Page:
Esophagus Cancer Overview

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After Treatment TOPICS

Moving on after treatment

For some people with esophagus cancer, treatment can remove or destroy the cancer. Completing treatment can be both stressful and exciting. You may be relieved to finish treatment, but find it hard not to worry about cancer coming back. (When cancer comes back after treatment, it is called recurrence.) This is a very common concern in people who have had cancer.

It may take a while before your fears lessen. But it may help to know that many cancer survivors have learned to live with this uncertainty and are leading full lives. To learn more, see our document Living With Uncertainty: The Fear of Cancer Recurrence.

For other people, the esophagus cancer might never go away completely. These people may get regular treatments with chemotherapy, radiation, or other treatments to help keep the cancer in check. Learning to live with cancer as an on-going disease can be difficult and very stressful. It has its own type of uncertainty. Our document When Cancer Doesn’t Go Away talks more about this.

Follow-up care

If you have finished treatment, your doctors will still want to watch you closely. It’s very important to keep all these follow-up visits. Your doctors will ask about symptoms, examine you, and may order blood tests, upper endoscopy, or imaging tests such as barium swallows or CT scans. These tests are described in the section, “How is cancer of the esophagus found?” Follow-up is needed to check for cancer that has come back or spread, and to look for possible side effects of certain treatments. Use these visits to ask your health care team questions and discuss any concerns you might have.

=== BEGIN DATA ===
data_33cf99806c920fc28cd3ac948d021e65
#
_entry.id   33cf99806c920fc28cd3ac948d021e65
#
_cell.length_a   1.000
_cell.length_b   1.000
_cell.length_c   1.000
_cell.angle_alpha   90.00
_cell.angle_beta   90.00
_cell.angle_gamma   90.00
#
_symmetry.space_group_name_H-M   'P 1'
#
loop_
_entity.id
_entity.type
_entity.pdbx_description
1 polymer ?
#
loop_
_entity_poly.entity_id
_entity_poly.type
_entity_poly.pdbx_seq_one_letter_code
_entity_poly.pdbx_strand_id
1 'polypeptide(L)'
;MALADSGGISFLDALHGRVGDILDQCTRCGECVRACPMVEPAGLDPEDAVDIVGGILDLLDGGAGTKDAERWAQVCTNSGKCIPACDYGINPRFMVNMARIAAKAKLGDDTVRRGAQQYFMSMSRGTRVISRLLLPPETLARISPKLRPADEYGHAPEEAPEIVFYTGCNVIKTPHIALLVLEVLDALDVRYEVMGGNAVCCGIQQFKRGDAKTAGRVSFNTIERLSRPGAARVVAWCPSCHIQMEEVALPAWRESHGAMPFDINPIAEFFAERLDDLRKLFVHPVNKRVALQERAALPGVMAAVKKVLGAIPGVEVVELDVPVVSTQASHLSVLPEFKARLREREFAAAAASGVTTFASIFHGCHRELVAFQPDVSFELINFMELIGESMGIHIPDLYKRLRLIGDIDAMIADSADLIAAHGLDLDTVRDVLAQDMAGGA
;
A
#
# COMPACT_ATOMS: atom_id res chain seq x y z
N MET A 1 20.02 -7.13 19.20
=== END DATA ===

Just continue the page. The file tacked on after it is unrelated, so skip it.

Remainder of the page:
Almost any cancer treatment can have side effects. Some may last for a few weeks or months, but others can last for the rest of your life. It is very important to report any new symptoms to the doctor right away, especially if they include trouble swallowing or chest pain. Early treatment can relieve many symptoms and improve your quality of life.

If cancer does come back, treatment will depend on where it is, what treatments you’ve had before, and your overall health. For more on dealing with a cancer recurrence, you may want to read our document When Your Cancer Comes Back: Cancer Recurrence.

Help for trouble swallowing, nutrition, and pain

Some treatments are aimed at helping to relieve the symptoms of esophagus cancer, rather than trying to cure the cancer. These are called palliative treatments. In some cases they are used along with other treatments that focus on curing the cancer, but palliative treatments are often used in people with advanced cancer to help improve their quality of life.

Cancer of the esophagus often causes trouble swallowing, which can lead to weight loss and weakness due to poor nutrition. Your doctor and others can work with you to help you eat well and maintain your weight. For more information and nutrition tips for during and after cancer treatment, see our document Nutrition for the Person With Cancer During Treatment: A Guide for Patients and Families.

There are many ways to control pain caused by cancer of the esophagus. If you have pain, tell your cancer care team right away, so they can make sure you get good relief. For more information, see our document Guide to Controlling Cancer Pain.

For more on some of the treatments that can be used to help relieve symptoms like pain or trouble swallowing, see the section “Other treatments for cancer of the esophagus.”

Seeing a new doctor

At some point after your cancer is found and treated, you may find yourself seeing a new doctor who doesn’t know about your cancer. It’s important that you be able to give your new doctor the exact details of your diagnosis and treatment. Gathering these details during and soon after treatment may be easier than trying to get them at some point in the future. Make sure you have this information handy and always keep copies for yourself:

  • A copy of your pathology report(s) from any biopsies or surgeries
  • Copies of imaging tests (CT or MRI scans, etc.), which can often be stored digitally (on a DVD, etc.)
  • If you had surgery, a copy of your operative report
  • If you stayed in the hospital, a copy of the discharge summary that the doctor wrote when you were sent home
  • If you had radiation treatment, a summary of the type and dose of radiation and when and where it was given
  • If you had chemotherapy or targeted therapy, a list of your drugs, drug doses, and when you took them
  • The names and contact information of the doctors who treated your cancer

Last Medical Review: 05/21/2014
Last Revised: 11/06/2014